‘Historic Homes’ panel highlights challenges of preserving tradition

Lee Mengistu

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The “forced march” of middle school students through Lexington’s historic homes is familiar to many, but to local historians, it’s an opportunity to enrich the next generation.

That was a sentiment shared at the Historic Homes panel hosted at the UK Art Museum on Friday evening. The panel consisted of four representatives of Lexington’s 15 historic districts, from the Ashland, Henry Clay Estate, Mary Todd Lincoln House, Bodley-Bullock House and the Bluegrass Trust for Historic Preservation.



Though the makers of local history are long gone, the panelists recounted the main joy of their profession; keeping Lexington’s past alive by educating the public.

That joy, however, is not without its challenges. The panel lamented their many strains, such as deferred maintenance of the facilities, bringing history and artifacts to life, and fundraising for the expensive and specialized upkeep of the fragile grounds.

Another main problem was that of making history relevant to a community plagued by “acceptable apathy,” as panel moderator and UK Art Museum Director Stewart Horodner put it.

Historical preservationists fight this apathy by introducing the present to the past in relevant programs for the public.

Both the Bodley-Bullock House and the Hunt-Morgan House joined the bi-monthly Gallery Hop, which introduces locals to the city’s rich art community.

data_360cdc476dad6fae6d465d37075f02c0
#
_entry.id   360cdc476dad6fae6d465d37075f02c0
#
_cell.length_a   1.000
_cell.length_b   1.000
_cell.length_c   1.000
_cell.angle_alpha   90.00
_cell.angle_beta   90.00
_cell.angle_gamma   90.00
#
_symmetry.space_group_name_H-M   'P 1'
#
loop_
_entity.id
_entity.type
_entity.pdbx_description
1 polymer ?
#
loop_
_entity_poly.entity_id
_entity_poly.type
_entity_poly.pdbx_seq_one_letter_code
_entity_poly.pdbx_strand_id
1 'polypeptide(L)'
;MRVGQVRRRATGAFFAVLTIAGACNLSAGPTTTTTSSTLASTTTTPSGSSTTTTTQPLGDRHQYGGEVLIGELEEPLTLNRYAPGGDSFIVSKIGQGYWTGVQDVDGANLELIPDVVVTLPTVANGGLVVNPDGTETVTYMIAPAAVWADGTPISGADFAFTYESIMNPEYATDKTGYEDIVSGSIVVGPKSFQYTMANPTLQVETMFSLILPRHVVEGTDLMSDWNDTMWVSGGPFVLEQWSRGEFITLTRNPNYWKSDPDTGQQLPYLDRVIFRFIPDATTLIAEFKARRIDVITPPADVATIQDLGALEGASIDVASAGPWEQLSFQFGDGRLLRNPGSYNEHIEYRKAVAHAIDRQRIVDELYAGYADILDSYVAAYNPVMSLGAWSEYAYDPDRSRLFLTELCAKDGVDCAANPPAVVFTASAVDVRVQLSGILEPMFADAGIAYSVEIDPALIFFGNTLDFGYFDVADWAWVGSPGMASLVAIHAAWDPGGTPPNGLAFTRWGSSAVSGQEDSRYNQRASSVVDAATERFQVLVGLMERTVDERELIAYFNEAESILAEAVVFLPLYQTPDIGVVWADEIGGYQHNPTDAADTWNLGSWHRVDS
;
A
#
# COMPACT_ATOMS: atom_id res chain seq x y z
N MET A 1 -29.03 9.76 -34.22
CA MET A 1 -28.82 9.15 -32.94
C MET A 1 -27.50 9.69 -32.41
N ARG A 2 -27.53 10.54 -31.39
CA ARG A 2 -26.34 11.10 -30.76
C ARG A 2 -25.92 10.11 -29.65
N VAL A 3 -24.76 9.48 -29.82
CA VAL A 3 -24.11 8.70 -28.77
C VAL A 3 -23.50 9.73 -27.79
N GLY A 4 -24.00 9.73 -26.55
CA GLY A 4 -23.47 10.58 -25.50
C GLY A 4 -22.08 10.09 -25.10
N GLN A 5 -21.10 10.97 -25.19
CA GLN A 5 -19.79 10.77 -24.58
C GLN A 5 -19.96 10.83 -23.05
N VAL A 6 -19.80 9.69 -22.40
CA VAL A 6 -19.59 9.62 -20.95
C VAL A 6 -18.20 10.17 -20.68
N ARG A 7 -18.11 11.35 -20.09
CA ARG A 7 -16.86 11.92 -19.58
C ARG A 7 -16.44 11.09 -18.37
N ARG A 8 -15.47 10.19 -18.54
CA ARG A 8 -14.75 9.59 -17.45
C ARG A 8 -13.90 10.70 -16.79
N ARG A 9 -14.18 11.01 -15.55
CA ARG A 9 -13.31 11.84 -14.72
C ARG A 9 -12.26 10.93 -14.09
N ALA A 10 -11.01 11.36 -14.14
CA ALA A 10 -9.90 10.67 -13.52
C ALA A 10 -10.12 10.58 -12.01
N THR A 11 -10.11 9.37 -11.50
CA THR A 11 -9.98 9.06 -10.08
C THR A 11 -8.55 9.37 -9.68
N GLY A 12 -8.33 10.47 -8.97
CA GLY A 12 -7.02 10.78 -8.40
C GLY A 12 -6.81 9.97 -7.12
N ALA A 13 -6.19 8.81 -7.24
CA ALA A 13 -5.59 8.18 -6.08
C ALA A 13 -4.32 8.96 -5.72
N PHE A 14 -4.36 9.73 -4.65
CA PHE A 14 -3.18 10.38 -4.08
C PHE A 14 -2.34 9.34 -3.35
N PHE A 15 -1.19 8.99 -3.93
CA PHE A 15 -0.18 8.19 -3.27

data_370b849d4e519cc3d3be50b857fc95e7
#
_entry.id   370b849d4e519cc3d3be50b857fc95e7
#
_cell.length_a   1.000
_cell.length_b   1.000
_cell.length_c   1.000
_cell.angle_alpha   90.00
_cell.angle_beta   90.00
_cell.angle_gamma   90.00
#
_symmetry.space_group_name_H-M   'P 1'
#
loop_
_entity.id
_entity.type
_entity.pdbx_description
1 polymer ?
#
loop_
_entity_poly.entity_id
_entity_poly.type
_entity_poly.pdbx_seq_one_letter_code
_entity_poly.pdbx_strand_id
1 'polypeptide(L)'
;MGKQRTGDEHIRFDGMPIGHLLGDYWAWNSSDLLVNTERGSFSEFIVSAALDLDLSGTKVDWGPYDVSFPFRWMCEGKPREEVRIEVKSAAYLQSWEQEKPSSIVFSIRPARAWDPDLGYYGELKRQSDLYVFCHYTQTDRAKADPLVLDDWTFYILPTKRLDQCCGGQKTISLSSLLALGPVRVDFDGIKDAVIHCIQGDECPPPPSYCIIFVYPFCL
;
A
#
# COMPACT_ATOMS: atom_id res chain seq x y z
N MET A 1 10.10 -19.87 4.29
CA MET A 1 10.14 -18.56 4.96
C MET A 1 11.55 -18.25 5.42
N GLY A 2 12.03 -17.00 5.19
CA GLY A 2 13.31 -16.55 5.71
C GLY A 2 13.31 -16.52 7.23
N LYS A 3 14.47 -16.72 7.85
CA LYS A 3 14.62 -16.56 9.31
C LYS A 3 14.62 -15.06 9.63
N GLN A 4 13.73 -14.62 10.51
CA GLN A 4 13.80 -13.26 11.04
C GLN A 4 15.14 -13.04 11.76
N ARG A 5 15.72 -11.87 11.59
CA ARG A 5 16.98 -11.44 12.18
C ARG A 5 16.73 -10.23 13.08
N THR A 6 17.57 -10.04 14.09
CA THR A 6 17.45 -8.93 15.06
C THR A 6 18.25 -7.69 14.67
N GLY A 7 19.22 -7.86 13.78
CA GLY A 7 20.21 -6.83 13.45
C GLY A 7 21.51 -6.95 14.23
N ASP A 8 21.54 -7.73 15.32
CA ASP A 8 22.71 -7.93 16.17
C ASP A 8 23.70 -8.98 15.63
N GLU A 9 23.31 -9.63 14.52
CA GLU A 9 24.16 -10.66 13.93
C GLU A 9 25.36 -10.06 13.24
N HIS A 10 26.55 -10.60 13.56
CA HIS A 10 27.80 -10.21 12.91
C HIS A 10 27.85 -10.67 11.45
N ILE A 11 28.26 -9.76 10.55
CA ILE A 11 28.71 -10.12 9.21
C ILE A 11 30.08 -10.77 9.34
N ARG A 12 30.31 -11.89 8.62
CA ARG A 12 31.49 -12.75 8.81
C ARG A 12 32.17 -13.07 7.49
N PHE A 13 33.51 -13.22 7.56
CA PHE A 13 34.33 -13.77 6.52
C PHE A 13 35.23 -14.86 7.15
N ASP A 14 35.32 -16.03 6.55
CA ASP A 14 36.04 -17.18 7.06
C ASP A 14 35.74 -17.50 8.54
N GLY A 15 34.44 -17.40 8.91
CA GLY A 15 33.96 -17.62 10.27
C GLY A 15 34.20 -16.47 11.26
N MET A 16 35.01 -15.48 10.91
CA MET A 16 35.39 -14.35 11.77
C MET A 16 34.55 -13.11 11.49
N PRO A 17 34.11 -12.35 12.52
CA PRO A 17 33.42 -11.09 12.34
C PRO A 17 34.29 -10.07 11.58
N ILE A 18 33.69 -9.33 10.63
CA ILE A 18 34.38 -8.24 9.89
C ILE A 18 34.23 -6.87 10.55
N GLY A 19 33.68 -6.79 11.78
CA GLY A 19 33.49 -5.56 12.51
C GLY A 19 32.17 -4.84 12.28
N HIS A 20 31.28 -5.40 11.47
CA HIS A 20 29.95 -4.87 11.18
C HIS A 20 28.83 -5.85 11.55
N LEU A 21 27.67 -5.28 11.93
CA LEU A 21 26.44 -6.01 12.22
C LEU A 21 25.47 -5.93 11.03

The Mary Todd Lincoln House, one of the only two historic homes in Kentucky preserved for a notable woman, recently hosted a discussion salon on Mrs. Lincoln’s misunderstood reputation, tying it to the complex the topic of women in the media.

One panelist argued for not only the preservation of homes of notable Lexington figures, but the temporary homes of UK students. Sheila Omer Ferrell, executive director of the Bluegrass Trust for Historic Preservation, and a UK alumna, was outspoken in her criticism of the demolition of historic buildings to make room for the new residence halls on campus.

In 2014, the Trust’s biannual magazine, “Preservation”, published its yearly “Endangered List: Eleven in Their Eleventh Hour.” The focus of the list was on many UK buildings at risk of destruction, such as the now-demolished Holmes and Jewell Halls, soon to be the location of the Limestone Park complex.

To Ferrell, the demolition of so many detailed historical buildings meant the destruction of thousands of alumni memories, replaced by “Hampton Inn”- like substitutes.

“It’s one of the first places where many of us lived outside of our parents’ homes. It’s where we became adults. I think that’s devastating,” Ferrell said.